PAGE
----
MINNEAPOLIS (AP) — Producers are having to euthanize pigs and chickens because of decreased demand caused by the COVID-19 pandemic, but Minnesota’s food supply remains stable, Minnesota’s top agriculture official said Monday.
However, state Agriculture Commissioner Thom Petersen said consumers may see some higher prices, especially if the coronavirus outbreak continues.
Minnesota’s meat processing capacity has taken a big hit as slaughterhouses temporarily shut down due to workers becoming sick with COVID-19, the disease caused by the coronavirus. The Smithfield pork plant in Sioux Falls, South Dakota, which takes in Minnesota hogs, closed indefinitely, followed by the JBS pork plant in Worthington, in southwestern Minnesota. Petersen said it may be some time before both plants reopen.
As of Sunday, Minnesota has recorded 175 cases of COVID-19 associated with meat processing plants, according to Kris Ehresmann, the infectious disease director at the Minnesota Department of Health. There have been no deaths.
But Petersen noted that Comfrey Farm Prime Pork in Windom, which temporarily closed last week after at least one employee was diagnosed with COVID-19, has since reopened.
“This continues to be a very difficult situation for our farmers with these plants being down,” Petersen said during Monday’s daily briefing on Minnesota’s response to the pandemic. He said the state is working on increasing capacity at small meat plants around Minnesota.
“The decision to euthanize animals is not done easily, and it’s very emotional,” Petersen said.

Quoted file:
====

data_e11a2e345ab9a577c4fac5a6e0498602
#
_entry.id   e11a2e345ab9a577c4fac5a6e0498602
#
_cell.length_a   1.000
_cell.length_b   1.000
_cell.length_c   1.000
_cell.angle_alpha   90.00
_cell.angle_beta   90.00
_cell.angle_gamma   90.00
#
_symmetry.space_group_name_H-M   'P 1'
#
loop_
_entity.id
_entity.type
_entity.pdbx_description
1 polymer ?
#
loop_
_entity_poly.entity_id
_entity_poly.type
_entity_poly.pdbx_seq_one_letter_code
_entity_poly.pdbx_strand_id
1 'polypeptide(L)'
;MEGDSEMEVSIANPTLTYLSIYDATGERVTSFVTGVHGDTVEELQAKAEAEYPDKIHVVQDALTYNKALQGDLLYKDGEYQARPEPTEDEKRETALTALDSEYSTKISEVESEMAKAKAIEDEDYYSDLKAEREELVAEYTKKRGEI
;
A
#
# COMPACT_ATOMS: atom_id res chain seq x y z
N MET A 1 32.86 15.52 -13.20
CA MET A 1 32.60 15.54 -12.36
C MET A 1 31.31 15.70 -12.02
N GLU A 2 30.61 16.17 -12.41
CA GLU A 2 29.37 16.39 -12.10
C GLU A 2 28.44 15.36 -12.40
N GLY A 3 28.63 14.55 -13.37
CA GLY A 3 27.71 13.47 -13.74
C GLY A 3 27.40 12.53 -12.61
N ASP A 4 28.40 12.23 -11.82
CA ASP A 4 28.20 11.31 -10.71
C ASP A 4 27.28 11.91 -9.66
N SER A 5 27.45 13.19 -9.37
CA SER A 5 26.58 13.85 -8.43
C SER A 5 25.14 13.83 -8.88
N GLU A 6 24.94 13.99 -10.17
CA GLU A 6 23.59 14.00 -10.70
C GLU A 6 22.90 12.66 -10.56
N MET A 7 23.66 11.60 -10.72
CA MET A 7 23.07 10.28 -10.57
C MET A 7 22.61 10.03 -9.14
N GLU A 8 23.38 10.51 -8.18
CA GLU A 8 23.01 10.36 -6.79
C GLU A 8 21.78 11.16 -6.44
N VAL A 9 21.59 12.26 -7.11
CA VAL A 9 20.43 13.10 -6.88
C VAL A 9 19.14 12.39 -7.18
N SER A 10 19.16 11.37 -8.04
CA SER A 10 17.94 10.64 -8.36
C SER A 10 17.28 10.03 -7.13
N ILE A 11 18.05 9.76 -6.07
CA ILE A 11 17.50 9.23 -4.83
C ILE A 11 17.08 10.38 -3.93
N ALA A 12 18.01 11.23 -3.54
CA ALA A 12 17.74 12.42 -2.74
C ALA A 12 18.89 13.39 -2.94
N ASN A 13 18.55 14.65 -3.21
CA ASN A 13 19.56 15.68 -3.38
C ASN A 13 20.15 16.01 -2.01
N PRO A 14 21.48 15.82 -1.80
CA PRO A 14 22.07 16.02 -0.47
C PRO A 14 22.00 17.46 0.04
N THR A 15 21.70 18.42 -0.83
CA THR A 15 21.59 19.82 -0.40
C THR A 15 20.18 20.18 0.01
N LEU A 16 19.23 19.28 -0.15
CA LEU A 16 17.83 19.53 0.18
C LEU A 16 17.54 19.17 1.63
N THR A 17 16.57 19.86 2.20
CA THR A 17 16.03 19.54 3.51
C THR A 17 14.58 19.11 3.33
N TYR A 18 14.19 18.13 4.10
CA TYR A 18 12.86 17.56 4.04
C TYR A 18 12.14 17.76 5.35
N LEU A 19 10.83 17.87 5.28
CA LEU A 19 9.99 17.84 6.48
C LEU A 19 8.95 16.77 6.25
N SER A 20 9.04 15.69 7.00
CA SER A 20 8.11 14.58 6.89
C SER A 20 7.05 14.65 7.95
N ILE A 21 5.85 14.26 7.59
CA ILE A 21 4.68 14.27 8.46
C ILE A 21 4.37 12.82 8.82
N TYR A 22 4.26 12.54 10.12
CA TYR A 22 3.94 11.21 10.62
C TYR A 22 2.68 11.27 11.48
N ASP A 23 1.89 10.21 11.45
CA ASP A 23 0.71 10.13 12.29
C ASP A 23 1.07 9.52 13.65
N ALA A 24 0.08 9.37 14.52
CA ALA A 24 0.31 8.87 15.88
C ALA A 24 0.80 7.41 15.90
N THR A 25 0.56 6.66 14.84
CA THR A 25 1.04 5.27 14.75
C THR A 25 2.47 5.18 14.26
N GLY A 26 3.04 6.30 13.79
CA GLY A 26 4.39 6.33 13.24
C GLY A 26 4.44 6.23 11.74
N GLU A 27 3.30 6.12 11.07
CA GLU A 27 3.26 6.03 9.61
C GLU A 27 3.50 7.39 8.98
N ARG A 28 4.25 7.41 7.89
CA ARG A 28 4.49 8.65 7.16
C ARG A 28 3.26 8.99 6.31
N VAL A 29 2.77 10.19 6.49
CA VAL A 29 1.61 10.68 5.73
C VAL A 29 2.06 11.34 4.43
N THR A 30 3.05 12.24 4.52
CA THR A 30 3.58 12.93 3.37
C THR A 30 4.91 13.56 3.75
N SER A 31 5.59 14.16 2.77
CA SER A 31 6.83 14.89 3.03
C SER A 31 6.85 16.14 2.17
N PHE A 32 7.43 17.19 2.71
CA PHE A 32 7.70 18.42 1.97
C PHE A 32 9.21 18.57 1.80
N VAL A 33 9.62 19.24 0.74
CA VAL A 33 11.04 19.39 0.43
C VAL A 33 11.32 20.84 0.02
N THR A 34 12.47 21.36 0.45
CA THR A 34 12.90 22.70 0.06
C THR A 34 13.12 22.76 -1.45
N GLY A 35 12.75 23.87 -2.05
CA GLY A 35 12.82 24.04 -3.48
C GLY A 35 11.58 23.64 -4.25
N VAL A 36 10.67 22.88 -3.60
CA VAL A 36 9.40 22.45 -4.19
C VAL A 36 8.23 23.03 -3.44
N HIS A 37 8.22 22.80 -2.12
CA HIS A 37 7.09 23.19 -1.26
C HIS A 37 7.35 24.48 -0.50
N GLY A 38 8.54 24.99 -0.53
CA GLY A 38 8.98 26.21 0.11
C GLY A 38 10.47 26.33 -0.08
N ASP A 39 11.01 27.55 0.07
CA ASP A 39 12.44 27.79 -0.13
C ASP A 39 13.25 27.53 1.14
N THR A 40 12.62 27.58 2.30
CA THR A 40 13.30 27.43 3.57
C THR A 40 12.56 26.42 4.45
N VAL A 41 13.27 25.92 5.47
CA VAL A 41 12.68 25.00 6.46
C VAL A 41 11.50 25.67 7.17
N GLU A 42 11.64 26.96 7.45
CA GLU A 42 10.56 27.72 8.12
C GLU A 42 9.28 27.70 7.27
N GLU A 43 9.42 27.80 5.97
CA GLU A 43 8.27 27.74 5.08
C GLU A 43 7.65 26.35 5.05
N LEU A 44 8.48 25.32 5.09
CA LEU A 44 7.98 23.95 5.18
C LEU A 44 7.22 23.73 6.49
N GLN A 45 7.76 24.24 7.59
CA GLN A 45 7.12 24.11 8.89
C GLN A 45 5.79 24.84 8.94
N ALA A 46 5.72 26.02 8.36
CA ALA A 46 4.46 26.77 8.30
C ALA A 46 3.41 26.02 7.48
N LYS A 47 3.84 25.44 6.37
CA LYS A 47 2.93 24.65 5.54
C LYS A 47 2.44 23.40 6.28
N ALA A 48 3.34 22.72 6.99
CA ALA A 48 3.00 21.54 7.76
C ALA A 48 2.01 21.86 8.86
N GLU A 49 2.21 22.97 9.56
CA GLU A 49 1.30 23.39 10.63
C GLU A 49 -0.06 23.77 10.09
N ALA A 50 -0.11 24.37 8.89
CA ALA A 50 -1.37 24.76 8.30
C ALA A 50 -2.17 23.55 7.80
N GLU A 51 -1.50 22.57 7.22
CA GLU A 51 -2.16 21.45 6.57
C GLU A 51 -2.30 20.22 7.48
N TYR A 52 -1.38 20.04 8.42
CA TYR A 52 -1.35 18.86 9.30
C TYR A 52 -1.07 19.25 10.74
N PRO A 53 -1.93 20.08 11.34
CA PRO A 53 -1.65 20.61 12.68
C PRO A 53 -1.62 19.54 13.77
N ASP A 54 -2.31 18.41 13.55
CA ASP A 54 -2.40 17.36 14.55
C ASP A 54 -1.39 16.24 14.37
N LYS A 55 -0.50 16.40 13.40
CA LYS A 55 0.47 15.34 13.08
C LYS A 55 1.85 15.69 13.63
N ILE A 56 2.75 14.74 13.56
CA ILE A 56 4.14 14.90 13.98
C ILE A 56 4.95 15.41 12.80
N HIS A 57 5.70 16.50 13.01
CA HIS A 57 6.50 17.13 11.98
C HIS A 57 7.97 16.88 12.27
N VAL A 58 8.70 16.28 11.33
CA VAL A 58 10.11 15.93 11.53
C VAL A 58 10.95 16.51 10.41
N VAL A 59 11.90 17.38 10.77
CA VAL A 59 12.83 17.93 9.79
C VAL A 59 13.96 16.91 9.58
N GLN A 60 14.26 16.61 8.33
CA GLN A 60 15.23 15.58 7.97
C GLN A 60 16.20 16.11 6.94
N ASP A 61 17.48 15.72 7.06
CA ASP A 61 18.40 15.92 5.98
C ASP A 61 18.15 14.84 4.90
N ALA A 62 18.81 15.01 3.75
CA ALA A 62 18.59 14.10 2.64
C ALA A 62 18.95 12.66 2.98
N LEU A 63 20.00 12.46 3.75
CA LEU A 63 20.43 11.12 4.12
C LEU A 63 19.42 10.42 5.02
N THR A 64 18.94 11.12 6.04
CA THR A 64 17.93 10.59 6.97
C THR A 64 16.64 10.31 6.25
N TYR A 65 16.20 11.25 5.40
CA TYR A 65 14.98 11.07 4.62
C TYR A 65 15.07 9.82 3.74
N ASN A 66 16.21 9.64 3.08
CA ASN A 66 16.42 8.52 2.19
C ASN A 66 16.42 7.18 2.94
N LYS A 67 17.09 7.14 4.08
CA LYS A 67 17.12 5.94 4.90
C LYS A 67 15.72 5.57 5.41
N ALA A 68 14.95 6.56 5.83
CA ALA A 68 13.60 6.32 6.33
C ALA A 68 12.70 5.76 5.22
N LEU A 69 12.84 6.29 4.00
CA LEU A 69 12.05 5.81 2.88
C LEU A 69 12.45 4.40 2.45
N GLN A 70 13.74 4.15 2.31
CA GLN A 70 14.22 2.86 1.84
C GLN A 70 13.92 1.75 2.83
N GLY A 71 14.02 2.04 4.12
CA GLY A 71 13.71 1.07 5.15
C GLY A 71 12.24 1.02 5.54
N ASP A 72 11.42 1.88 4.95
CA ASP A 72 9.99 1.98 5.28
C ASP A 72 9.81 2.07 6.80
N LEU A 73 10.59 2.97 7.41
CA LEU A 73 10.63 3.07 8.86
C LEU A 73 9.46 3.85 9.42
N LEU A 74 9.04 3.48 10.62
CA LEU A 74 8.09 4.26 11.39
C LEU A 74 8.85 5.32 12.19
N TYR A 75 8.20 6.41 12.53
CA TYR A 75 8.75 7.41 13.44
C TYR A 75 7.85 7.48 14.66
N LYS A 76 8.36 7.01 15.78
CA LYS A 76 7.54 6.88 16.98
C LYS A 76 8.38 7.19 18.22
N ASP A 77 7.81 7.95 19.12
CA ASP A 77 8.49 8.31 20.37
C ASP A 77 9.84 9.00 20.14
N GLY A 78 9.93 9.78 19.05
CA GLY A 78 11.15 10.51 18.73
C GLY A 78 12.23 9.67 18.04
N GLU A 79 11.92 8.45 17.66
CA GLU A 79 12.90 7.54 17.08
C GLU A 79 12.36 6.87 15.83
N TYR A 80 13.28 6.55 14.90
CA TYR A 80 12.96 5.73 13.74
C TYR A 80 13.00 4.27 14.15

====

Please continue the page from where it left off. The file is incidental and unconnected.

While some farmers are euthanizing livestock because of reduced demand, Petersen said Minnesota’s food supply is stable, thanks to a good amount of product in stores and in storage. But he said there will be occasional disruptions to the supply chain.
“Our goal is to get the plants running and keep them running,” Petersen said.
Minnesota health officials said Monday 214 new cases of the coronavirus have been confirmed in the state in the last 24 hours, and 14 more people have died from the disease — including 12 people who lived in long-term care facilities.
The new numbers bring the state’s death toll to 286, with a total of 3,816 confirmed cases statewide. Health officials have said the real number of Minnesotans infected with the coronavirus is likely much higher because most people don’t qualify for testing. More than 1,800 people no longer need to be isolated.
The state reported 292 patients are currently hospitalized, including 122 in intensive care.
The number of cases in Minnesota continues to grow just as stay-at-home restrictions are being eased Monday. Last week, Gov. Tim Walz outlined plans that allow up to 100,000 people to return to work this week, though schools will remain closed for the rest of the academic year.
Most of Minnesota’s cases are in Hennepin County, but there are 399 cases in Nobles County, the side of the recently shuttered JBS pork plant.
For most people, the coronavirus causes mild or moderate symptoms, such as fever and cough that clear up in two to three weeks. For some, especially older adults and people with existing health problems, it can cause more severe illness, including pneumonia.